• National Trauma Management Course (NTMC): This course has been developed and implemented by IATSIC. It has been established principally in India, in partnership with the Academy of Traumatology (India). It has been running since 2000 and has trained over 1500 doctors in India. It is a two-day course oriented towards care of the severely injured during the initial emergency period. It is specifically oriented towards circumstances in India and other low-income countries. The curriculum contains lectures and teaching of life-saving skills on mannequins and animals. NTMC was introduced with faculty from IATSIC, but is now offered jointly with local instructors trained through an instructor programme, aimed at making it self-sustaining in the long term. There were no start-up costs involved, so the introductory expenses could be contained, and the course fees are subsidized to make it affordable in the local context.

• Definitive Surgical Trauma Course (DSTC): This is another course developed and promoted by IATSIC. It is oriented towards surgeons and is focused on operative management of some of the more difficult life-threatening injuries. The course emphasizes decision-making, using short lectures and discussion of case scenarios, and provides practical training in operative skills and strategies, such as thoracotomy incisions and access, laparotomy strategies, neck exploration strategies, management of solid and hollow visceral injuries, injuries to retroperitoneal structures, cardiac injuries and vascular injuries of the neck and chest. This two-day course includes lectures and surgery on cadavers and/or anaesthetized animals. It has been taken by over 500 surgeons, in 11 countries, since its inception in the early 1990s.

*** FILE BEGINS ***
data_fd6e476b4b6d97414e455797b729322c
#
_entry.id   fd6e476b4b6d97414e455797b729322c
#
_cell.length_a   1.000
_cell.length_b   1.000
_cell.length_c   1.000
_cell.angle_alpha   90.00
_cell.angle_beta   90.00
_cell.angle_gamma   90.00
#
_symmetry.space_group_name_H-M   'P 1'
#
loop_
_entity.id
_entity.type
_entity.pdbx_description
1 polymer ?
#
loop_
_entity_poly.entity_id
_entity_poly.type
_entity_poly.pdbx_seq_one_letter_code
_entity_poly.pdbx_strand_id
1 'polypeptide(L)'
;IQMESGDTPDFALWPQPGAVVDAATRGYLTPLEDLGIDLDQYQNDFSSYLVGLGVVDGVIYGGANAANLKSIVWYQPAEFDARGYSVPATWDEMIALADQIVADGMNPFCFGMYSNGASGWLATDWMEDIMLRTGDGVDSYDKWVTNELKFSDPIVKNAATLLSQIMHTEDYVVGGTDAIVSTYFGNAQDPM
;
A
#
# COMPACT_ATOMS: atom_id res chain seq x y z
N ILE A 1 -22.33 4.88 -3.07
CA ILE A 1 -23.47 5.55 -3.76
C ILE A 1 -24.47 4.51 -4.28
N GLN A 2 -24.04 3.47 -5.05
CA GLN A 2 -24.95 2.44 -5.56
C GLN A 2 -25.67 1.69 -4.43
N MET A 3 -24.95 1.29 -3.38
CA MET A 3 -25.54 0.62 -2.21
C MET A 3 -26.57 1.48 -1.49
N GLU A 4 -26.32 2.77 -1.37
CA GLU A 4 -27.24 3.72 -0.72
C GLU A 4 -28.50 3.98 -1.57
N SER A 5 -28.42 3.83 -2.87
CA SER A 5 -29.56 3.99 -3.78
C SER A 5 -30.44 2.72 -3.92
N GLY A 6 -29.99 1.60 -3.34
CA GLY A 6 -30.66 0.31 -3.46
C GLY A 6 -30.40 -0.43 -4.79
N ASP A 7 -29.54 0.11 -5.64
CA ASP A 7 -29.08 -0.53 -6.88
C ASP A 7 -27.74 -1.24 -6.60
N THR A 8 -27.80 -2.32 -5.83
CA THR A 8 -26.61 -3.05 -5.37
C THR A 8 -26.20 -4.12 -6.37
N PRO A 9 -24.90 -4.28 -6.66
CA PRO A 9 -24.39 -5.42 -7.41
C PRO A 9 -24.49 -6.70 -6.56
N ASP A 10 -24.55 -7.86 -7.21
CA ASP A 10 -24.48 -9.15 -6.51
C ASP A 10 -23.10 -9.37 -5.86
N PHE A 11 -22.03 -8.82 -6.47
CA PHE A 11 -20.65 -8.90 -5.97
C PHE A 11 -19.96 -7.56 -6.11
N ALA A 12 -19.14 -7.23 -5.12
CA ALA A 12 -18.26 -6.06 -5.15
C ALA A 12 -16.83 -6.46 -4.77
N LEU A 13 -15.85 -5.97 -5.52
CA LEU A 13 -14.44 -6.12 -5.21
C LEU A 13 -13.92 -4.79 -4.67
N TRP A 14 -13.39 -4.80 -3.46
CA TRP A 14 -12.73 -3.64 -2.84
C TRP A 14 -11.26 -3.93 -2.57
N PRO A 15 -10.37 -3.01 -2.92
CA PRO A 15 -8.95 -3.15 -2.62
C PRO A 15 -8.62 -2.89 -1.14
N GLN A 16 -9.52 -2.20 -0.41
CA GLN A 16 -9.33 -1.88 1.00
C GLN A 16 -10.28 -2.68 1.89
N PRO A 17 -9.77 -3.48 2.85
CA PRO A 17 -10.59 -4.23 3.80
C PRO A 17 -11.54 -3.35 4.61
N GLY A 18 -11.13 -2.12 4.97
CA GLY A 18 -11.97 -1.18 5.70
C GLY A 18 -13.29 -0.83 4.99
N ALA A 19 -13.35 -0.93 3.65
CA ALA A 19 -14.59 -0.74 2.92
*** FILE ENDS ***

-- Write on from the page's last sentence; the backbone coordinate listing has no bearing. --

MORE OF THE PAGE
• Essential Surgical Skills (ESS): This course has been run by the Canadian Network for International Surgery (CNIS) in partnership with departments of surgery in several African countries, including Ethiopia, Malawi, Mozambique and Uganda. The curriculum content and implementation are managed by the Africa Canadian Committee for ESS, which includes representatives from each surgical department. It is designed to train primary care practitioners in the management of surgical problems commonly handled at rural hospitals. It includes two introductory lectures, 25 case studies and 40 technical procedures using mannequins and animal material. It lasts five days and covers the breadth of emergency surgery. Two of its five modules address trauma (e.g. anaesthesia & life support and orthopaedics & traumatology). It has been taken by over 3000 persons in the above countries since its inception in 1994 (for further information, see http://www.cnis.ca).

• Primary Trauma Care (PTC): This course is administered by the PTC Foundation. It has been funded, in part, by the World Federation of Societies of Anaesthesiologists (WFSA). It is designed to train doctors, nurses and other health professionals in the early management of severe trauma at rural, GP-staffed hospitals. It lasts two days, with lectures, skill stations and moulage scenarios. It also covers disaster management and issues pertaining to the prevention of injury. It has been held in 23 countries in Africa, Asia and South America. In each country, local institutions adapt the template from the WFSA as needed to address the local environment. It has been running since 1996 and has trained several thousand practitioners. The manual has also been adapted for a WHO publication, Surgical care at the district hospital (26, 51).

• Kwame Nkrumah University of Science and Technology (KNUST) Trauma Course: This course was developed in response to the particular needs of rural hospitals in Ghana, which are almost exclusively staffed by general practitioners. It is oriented not only towards initial emergency care, but also towards definitive care appropriate to rural African hospitals. 150 doctors have undergone training on this week-long course since its inception in the mid-1990s. This is considerably less than the above-mentioned international courses, but nevertheless, this course demonstrates a model national trauma course developed to meet the specific needs of rural areas in a low-income country (/2). The course covers the breadth of trauma care, including knowledge and skills in:

— initial emergency management that should be applicable under any circumstances;

— definitive management which can reasonably be carried out in a rural African hospitals;

— diagnosis of more complicated injuries that would ordinarily be considered as warranting referral to a higher level facility; and

— reasonable management of such injuries when referral is delayed or impossible.